We now think this simulation is the world, and real.
INTERNATIONAL FLAVOURS AND FRAGRANCES INC:
It’s there job to ensure the food we eat tastes like we expect it to. They give us the flavours and smells that we associate with real things.
Based on their based about savoury:
“Succulent beef, delicate chicken, and tangy cheese lead the way for IFF’s family of savoury flavour profiles… Whatever your product segment, IFF’s outstanding savoury meat, tomato, dairy, seafood, and vegetable flavours deliver the true taste, aroma, and mouthfeel for every consumer preference.”
Notice the use of the word true in ‘true taste’. This isn’t a company dealing with the reality of food, this isn’t someone giving us a steak, it’s someone giving us a hyper experience of steak; what we would imagine steak to taste like. Recall the scene in The Matrix where they can’t choose between porridge or a fake steak. The idea is, is it a steak if it tastes like a steak.
Since i've been watching a fair few animations recently, i've become particularly interested in Czech and Eastern European Stop motion and short animations. I'm really fascinated by the dark and surreal tones and moods in their work and i find them very stylistic and visual pleasing. This is definitely something i'd like to consider doing, possibly using a folktale or adult fairytale to create a very dark, stylistic and visually pleasing short animation. Two possible characters that come to mind are the devil, which is always fascinating to try and visualise as a dark character and Death, who poses another fascination in terms of character design. I particular like this idea of selling your soul, and with the devil in particular, i like the idea of attempting to visualise hell in a surrealist's way. This is definitely something i'm going to look into, and i'm sure there's many art works that i can drawon for inspiration.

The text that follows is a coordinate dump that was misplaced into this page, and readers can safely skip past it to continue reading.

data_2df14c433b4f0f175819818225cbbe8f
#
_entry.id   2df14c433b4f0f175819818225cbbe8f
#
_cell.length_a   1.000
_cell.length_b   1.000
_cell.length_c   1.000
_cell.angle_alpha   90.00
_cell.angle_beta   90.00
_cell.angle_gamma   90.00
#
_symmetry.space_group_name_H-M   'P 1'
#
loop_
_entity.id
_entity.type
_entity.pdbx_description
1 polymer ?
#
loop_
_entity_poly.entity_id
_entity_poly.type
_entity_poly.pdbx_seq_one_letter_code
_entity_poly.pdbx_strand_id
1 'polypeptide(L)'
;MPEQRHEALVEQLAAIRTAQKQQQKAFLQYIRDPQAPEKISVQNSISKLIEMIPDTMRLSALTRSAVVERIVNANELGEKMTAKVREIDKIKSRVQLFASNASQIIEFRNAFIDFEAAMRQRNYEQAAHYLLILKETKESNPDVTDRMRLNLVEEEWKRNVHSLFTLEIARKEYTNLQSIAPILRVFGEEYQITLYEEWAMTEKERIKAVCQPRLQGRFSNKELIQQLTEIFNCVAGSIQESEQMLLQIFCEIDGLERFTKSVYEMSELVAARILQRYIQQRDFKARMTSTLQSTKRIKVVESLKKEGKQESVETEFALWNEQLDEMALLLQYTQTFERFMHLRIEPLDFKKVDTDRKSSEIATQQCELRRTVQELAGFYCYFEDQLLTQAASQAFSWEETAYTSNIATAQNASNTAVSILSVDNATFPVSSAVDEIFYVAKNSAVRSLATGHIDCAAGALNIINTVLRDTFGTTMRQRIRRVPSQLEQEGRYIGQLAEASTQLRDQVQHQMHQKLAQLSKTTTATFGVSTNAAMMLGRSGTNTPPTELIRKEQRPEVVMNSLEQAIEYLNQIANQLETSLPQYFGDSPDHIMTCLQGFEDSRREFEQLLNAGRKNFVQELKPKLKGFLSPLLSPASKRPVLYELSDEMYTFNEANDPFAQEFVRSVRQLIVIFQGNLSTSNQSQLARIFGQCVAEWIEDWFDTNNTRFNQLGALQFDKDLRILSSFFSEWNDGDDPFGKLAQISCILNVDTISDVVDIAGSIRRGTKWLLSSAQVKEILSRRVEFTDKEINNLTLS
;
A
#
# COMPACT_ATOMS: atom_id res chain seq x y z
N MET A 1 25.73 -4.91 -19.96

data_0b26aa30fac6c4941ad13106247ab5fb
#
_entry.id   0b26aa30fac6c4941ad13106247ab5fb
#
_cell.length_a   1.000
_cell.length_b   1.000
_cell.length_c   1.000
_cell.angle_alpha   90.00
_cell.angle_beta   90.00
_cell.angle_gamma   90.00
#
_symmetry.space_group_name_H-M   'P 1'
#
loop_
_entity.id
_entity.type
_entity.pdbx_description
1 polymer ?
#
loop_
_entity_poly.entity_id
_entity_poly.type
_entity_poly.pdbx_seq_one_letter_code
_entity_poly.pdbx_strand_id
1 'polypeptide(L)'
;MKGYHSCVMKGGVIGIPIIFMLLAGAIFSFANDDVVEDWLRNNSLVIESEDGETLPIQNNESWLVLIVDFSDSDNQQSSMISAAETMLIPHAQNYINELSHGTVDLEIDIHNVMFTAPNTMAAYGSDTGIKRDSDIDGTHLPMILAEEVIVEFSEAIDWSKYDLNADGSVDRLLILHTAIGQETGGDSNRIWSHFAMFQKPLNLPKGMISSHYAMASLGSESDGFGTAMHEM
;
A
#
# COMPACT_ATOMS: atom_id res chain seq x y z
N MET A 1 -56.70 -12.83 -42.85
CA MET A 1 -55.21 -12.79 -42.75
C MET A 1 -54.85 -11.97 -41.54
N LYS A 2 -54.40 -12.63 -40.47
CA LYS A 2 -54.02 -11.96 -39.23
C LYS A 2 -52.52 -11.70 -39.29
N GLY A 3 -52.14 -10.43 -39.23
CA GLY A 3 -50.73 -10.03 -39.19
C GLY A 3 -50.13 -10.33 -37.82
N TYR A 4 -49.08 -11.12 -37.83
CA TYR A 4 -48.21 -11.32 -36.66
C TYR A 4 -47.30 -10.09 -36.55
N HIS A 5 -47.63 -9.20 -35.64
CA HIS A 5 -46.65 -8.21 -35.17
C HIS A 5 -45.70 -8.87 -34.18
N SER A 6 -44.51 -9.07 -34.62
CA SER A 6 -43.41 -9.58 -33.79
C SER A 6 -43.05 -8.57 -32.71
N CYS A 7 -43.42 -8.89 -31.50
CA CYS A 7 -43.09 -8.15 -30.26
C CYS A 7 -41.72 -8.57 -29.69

We are commissioned to create a transcribed piece or work of our own choice, transforming an abstract source into a visual form – For example this could be Music to Music Video, Music to Animated Short, Text (Novel or Short Story) to Character Design, Text (Novel or Short Story) to Animated Short etc. This piece should be of an appropriate length (2-3 minutes) and we are asked to produce a pipeline of work from pre-production to production to post-production. We are also asked to provide a 'Making of...' document, a technical paper and a demo reel as well as maintaining our progress on the blog and continuing to develop our personal identities and brands.
Alice is a 1988 Czech surrealist fantasy film by Jan Švankmajer. It retells Lewis Carroll's first 'Alice' book, Alice's Adventures in Wonderland, in Švankmajer's unique style. The film combines live action with stop motion animation. The movie is considered a cult movie. Review aggregator Rotten Tomatoes reports that 100% of critics have given the film a positive review, with a rating average of 7.8 out of 10 based on 13 reviews.
Monday, 29 November 2010
Although the story in this animation is very strange and surreal, it doesn't take away from the wonderful cg and character design. I love the textures in the animation and the designs of the characters are very bold and memorable.
Sunday, 28 November 2010
Inside the cave